Woke: Interrogating and Resisting Isms for 21st Citizenship
Times: Tues / 9 am-12:30 pm
NU Path: ER, DD
This course is an exploration of the theoretical, psychosocial, and research perspectives on human diversity and intersectionality. The multiple meanings, intersections, and images of diversity across race, gender, sexuality, age, religion, class, and disability will be examined as we identify the socially constructed meanings of these identities and their consequences of privilege and disadvantage. This course will query models of resistance that are situated within social justice, liberation, and the value of care.
Me Tarzan, You Jane! The Uses of Language in Literature: Linguistic Reality or Linguistic Fiction?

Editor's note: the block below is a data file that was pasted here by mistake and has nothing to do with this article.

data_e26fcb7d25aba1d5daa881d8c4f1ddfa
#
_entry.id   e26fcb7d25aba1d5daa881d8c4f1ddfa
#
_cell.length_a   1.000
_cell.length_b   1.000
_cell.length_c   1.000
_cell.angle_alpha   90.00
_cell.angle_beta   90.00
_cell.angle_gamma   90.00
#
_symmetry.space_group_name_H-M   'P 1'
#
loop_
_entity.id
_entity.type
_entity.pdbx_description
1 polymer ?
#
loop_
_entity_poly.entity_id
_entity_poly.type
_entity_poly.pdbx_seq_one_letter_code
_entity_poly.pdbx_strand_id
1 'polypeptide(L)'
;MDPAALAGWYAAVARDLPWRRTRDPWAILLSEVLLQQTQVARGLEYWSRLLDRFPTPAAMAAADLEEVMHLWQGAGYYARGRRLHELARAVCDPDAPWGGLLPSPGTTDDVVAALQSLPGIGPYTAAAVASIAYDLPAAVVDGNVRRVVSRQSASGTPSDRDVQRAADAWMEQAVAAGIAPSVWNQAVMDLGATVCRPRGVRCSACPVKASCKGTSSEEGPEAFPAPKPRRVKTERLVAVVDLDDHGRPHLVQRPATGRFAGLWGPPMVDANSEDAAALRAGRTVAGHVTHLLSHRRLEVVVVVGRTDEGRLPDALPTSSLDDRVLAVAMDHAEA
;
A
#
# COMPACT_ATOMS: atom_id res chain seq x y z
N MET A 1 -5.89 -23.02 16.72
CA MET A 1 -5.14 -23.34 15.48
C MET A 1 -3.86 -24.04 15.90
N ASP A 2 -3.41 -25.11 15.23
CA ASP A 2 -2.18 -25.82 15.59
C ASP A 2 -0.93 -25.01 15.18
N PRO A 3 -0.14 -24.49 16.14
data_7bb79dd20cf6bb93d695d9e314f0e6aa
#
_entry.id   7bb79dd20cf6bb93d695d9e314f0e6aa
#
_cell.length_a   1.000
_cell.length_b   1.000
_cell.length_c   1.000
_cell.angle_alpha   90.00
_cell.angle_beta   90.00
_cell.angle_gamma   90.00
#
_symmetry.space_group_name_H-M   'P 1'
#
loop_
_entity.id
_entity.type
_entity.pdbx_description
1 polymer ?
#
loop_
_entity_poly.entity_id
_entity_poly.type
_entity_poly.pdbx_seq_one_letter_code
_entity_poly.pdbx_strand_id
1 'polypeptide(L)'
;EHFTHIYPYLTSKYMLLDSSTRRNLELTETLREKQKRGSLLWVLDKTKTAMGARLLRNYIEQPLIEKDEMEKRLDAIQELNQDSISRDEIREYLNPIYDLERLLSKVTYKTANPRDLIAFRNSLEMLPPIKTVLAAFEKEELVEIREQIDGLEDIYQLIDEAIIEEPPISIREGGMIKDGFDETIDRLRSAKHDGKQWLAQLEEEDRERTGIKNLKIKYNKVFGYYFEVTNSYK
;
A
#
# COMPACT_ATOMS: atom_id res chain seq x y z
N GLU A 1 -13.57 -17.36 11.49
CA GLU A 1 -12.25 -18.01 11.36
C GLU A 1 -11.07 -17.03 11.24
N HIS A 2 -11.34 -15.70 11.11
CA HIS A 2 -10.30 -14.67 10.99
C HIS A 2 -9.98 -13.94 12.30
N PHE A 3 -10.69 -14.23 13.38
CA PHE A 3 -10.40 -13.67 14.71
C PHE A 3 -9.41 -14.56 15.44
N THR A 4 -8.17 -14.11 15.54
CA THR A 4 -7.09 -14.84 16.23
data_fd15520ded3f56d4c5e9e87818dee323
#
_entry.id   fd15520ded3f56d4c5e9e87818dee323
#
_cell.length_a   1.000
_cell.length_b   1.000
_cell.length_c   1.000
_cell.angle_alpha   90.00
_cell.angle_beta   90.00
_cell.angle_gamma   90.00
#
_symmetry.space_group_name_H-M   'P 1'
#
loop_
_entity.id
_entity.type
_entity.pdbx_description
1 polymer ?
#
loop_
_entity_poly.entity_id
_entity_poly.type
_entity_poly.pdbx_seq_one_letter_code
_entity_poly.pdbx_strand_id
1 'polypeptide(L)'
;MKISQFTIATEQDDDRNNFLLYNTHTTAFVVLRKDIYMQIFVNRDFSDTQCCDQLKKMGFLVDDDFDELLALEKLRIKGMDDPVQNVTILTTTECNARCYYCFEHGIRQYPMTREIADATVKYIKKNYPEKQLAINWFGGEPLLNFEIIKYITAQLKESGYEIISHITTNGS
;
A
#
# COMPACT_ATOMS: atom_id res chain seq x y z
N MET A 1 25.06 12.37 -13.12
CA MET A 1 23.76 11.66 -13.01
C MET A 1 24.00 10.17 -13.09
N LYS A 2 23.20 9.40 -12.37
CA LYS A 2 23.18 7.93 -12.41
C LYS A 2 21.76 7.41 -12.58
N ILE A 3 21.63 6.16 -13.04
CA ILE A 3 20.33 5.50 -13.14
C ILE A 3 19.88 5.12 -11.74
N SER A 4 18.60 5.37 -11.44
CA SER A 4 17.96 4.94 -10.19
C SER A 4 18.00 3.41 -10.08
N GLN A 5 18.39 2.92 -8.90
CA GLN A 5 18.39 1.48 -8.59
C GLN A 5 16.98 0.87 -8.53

Times: Tues., Fri. / 9:50am-11:30am
NU Path: DD, ND
The acquisition and use of language is part of what makes us human: it helps us share information with one another, keep one another company and serves as the foundation for social relationships. Storytellers often use linguistic phenomena to develop or enhance their plots and their characters. Famous fictional characters like Burroughs’ Tarzan and Shelley’s Frankenstein’s monster learn language as an essential part of their growth and development, and others like Twain’s Huck Finn and Jim are famous for their dialects. But how accurately are these linguistic phenomena portrayed in literature? In this course we will draw on current linguistic theory and cognitive science to explore the veracity of authors’ portrayals of a variety of linguistic contexts and the effects of those portrayals on plot and character development.
Beautiful Data: The Art and Science of Visualization
Times: Wed., Fri. / 11:45am-1:25pm
NU Path: EX